The objective and goal, which Midhires College was based on, contradicted both the intentions and interests of General Managers who formed the Steering Group. The creation of Midshires College faced a challenged, which came from the same people who were supposed to oversee its creation. A definite competition was on the rise, as it was seen when an organization to compete with the new college in terms of availing post-experience nurse education was formed by two Health Authorities. The Steering Group had the intention of frustrating efforts that the new college was making in order to provide post-experience courses.
It is worth noting that the Steering Group was all along protecting its interests, through lamenting that if the new college provided post-experience courses then 30% of the five colleges’ staff would lose their jobs. Creating the new college became a challenge since members in the Steering Group were opposing change, which would affect jobs and provision of nursing education (Hughes et al, 2009). The third problem came as a result of the expectation that a higher educational institution would validate qualifications achieved from Midshires College, which was on the verge of formation.
It was also expected that, in the end, Midshires College would be merged with the university sector as other colleges had passed through the same. However, this idea was challenged by the fact that the members of the Steering Group were not reading on the same page. The future merging of this new college in the university sector would interfere with how the General Managers provided nursing education services to the college (Hughes et al, 2009).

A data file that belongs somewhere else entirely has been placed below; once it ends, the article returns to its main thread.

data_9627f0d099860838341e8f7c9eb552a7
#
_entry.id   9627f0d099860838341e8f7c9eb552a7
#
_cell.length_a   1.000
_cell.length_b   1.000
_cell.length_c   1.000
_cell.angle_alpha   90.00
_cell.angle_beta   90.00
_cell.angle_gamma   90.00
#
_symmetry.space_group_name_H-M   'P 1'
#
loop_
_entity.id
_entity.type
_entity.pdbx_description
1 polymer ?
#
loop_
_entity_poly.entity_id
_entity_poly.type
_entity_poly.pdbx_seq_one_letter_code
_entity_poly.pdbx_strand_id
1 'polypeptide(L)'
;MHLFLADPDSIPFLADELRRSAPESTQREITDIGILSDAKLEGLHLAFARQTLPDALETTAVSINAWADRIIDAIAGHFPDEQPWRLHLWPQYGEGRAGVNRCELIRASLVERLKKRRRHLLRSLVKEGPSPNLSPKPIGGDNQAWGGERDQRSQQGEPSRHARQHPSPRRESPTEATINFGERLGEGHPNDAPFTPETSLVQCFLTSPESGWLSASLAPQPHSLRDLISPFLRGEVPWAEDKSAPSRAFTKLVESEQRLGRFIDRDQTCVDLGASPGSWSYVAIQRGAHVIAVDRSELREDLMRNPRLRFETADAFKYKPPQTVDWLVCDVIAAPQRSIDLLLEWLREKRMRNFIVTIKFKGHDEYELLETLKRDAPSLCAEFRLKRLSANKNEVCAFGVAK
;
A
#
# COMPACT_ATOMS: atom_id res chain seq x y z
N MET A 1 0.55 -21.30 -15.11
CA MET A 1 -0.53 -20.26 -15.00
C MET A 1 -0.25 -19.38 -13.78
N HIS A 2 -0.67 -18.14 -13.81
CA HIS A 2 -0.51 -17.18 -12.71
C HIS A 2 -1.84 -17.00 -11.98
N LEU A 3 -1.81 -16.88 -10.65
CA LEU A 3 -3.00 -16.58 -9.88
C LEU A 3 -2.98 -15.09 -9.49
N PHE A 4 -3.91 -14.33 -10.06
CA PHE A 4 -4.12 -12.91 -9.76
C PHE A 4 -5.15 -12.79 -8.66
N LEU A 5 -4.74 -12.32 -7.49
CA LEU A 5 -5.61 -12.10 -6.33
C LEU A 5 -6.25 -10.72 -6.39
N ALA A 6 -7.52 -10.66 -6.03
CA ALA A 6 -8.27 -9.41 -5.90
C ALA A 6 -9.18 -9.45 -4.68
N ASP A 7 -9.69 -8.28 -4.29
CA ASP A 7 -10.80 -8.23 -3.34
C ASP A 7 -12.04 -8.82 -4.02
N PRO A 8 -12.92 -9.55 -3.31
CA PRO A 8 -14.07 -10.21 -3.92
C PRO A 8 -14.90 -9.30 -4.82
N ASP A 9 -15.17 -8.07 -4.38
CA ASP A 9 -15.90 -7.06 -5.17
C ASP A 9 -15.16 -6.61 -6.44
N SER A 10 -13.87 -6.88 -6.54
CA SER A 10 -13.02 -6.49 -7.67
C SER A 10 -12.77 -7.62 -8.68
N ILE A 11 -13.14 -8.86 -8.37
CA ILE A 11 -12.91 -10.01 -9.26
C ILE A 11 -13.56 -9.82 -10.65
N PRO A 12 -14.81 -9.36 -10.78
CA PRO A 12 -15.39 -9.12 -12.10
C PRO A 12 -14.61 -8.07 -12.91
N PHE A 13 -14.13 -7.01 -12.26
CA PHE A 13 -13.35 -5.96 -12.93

Looking at the bigger picture, the Steering Group was the cause of the problems faced when creating Midshires College. The group was all along aware of the problems, which were to occur during the process of amalgamation, but it chose to overlook on the problems. The act of overlooking on the problems by the Steering Group can be seen as a strategy of frustrating the creation of the new college. The new college was to benefit more than the General Managers who were part the Steering Group (Hughes et al, 2009).
The Steering Group further escalated the problems faced when creating Midshires College, by appointing a Project Leader who had no experience regarding amalgamating and merging colleges. Additionally, the Project Leader was not allocated any budget to support his course. He was given the choice of acquiring resources from the five colleges at the discretion of their principals.
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